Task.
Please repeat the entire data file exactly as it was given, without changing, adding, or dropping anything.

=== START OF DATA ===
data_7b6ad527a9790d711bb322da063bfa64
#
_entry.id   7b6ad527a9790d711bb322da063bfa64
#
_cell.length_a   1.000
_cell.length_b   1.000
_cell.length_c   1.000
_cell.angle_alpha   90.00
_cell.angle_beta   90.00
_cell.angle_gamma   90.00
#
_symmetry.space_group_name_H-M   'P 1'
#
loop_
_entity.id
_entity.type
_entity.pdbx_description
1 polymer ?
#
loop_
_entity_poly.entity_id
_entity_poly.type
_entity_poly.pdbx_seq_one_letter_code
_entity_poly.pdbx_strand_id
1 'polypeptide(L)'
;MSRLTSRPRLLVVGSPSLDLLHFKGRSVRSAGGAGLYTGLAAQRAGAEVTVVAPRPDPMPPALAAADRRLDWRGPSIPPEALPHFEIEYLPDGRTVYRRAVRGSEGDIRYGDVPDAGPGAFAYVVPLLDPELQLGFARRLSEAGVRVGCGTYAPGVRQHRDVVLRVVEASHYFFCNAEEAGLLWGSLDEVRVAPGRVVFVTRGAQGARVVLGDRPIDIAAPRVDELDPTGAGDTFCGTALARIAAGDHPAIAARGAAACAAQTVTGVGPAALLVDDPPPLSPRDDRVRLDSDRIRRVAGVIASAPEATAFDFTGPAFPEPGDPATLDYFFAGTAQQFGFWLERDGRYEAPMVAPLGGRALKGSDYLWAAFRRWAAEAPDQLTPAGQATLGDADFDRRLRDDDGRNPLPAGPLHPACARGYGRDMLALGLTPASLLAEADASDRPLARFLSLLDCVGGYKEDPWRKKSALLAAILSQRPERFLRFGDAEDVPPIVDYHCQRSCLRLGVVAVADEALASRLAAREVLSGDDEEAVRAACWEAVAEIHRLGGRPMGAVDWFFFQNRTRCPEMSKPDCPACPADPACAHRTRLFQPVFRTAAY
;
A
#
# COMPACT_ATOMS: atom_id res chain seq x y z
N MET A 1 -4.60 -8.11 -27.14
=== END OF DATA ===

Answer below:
data_7b6ad527a9790d711bb322da063bfa64
#
_entry.id   7b6ad527a9790d711bb322da063bfa64
#
_cell.length_a   1.000
_cell.length_b   1.000
_cell.length_c   1.000
_cell.angle_alpha   90.00
_cell.angle_beta   90.00
_cell.angle_gamma   90.00
#
_symmetry.space_group_name_H-M   'P 1'
#
loop_
_entity.id
_entity.type
_entity.pdbx_description
1 polymer ?
#
loop_
_entity_poly.entity_id
_entity_poly.type
_entity_poly.pdbx_seq_one_letter_code
_entity_poly.pdbx_strand_id
1 'polypeptide(L)'
;MSRLTSRPRLLVVGSPSLDLLHFKGRSVRSAGGAGLYTGLAAQRAGAEVTVVAPRPDPMPPALAAADRRLDWRGPSIPPEALPHFEIEYLPDGRTVYRRAVRGSEGDIRYGDVPDAGPGAFAYVVPLLDPELQLGFARRLSEAGVRVGCGTYAPGVRQHRDVVLRVVEASHYFFCNAEEAGLLWGSLDEVRVAPGRVVFVTRGAQGARVVLGDRPIDIAAPRVDELDPTGAGDTFCGTALARIAAGDHPAIAARGAAACAAQTVTGVGPAALLVDDPPPLSPRDDRVRLDSDRIRRVAGVIASAPEATAFDFTGPAFPEPGDPATLDYFFAGTAQQFGFWLERDGRYEAPMVAPLGGRALKGSDYLWAAFRRWAAEAPDQLTPAGQATLGDADFDRRLRDDDGRNPLPAGPLHPACARGYGRDMLALGLTPASLLAEADASDRPLARFLSLLDCVGGYKEDPWRKKSALLAAILSQRPERFLRFGDAEDVPPIVDYHCQRSCLRLGVVAVADEALASRLAAREVLSGDDEEAVRAACWEAVAEIHRLGGRPMGAVDWFFFQNRTRCPEMSKPDCPACPADPACAHRTRLFQPVFRTAAY
;
A
#
# COMPACT_ATOMS: atom_id res chain seq x y z
N MET A 1 -4.60 -8.11 -27.14